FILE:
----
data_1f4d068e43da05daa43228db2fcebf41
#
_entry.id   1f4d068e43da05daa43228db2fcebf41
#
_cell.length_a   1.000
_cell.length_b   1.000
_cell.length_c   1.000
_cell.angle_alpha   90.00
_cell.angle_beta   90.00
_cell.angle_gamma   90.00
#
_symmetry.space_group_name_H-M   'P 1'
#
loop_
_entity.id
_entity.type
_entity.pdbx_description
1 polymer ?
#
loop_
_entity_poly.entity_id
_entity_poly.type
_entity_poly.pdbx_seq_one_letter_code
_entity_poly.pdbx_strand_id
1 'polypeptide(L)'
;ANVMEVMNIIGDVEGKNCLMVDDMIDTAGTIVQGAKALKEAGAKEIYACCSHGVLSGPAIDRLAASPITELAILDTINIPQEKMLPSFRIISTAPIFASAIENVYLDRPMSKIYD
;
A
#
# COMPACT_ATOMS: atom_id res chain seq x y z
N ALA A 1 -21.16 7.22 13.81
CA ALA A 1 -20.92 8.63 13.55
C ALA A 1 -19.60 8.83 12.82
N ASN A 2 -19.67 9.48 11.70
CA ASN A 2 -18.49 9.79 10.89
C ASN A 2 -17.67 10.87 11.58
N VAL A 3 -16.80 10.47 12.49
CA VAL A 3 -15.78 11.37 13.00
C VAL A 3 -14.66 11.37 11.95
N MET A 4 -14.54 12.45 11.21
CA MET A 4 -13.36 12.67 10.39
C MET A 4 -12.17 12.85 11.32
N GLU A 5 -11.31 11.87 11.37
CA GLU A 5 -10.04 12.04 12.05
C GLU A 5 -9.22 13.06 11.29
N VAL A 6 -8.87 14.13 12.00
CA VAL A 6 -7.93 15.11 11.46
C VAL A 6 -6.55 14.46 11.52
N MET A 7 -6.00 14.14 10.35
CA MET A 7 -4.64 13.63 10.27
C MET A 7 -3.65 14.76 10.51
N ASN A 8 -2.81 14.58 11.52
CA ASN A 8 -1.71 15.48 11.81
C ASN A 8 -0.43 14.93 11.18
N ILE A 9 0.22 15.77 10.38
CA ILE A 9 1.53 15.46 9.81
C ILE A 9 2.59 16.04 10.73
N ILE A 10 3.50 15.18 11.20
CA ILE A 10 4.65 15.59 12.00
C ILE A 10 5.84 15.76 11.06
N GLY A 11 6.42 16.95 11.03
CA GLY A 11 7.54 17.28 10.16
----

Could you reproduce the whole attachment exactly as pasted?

data_1f4d068e43da05daa43228db2fcebf41
#
_entry.id   1f4d068e43da05daa43228db2fcebf41
#
_cell.length_a   1.000
_cell.length_b   1.000
_cell.length_c   1.000
_cell.angle_alpha   90.00
_cell.angle_beta   90.00
_cell.angle_gamma   90.00
#
_symmetry.space_group_name_H-M   'P 1'
#
loop_
_entity.id
_entity.type
_entity.pdbx_description
1 polymer ?
#
loop_
_entity_poly.entity_id
_entity_poly.type
_entity_poly.pdbx_seq_one_letter_code
_entity_poly.pdbx_strand_id
1 'polypeptide(L)'
;ANVMEVMNIIGDVEGKNCLMVDDMIDTAGTIVQGAKALKEAGAKEIYACCSHGVLSGPAIDRLAASPITELAILDTINIPQEKMLPSFRIISTAPIFASAIENVYLDRPMSKIYD
;
A
#
# COMPACT_ATOMS: atom_id res chain seq x y z
N ALA A 1 -21.16 7.22 13.81
CA ALA A 1 -20.92 8.63 13.55
C ALA A 1 -19.60 8.83 12.82
N ASN A 2 -19.67 9.48 11.70
CA ASN A 2 -18.49 9.79 10.89
C ASN A 2 -17.67 10.87 11.58
N VAL A 3 -16.80 10.47 12.49
CA VAL A 3 -15.78 11.37 13.00
C VAL A 3 -14.66 11.37 11.95
N MET A 4 -14.54 12.45 11.21
CA MET A 4 -13.36 12.67 10.39
C MET A 4 -12.17 12.85 11.32
N GLU A 5 -11.31 11.87 11.37
CA GLU A 5 -10.04 12.04 12.05
C GLU A 5 -9.22 13.06 11.29
N VAL A 6 -8.87 14.13 12.00
CA VAL A 6 -7.93 15.11 11.46
C VAL A 6 -6.55 14.46 11.52
N MET A 7 -6.00 14.14 10.35
CA MET A 7 -4.64 13.63 10.27
C MET A 7 -3.65 14.76 10.51
N ASN A 8 -2.81 14.58 11.52
CA ASN A 8 -1.71 15.48 11.81
C ASN A 8 -0.43 14.93 11.18
N ILE A 9 0.22 15.77 10.38
CA ILE A 9 1.53 15.46 9.81
C ILE A 9 2.59 16.04 10.73
N ILE A 10 3.50 15.18 11.20
CA ILE A 10 4.65 15.59 12.00
C ILE A 10 5.84 15.76 11.06
N GLY A 11 6.42 16.95 11.03
CA GLY A 11 7.54 17.28 10.16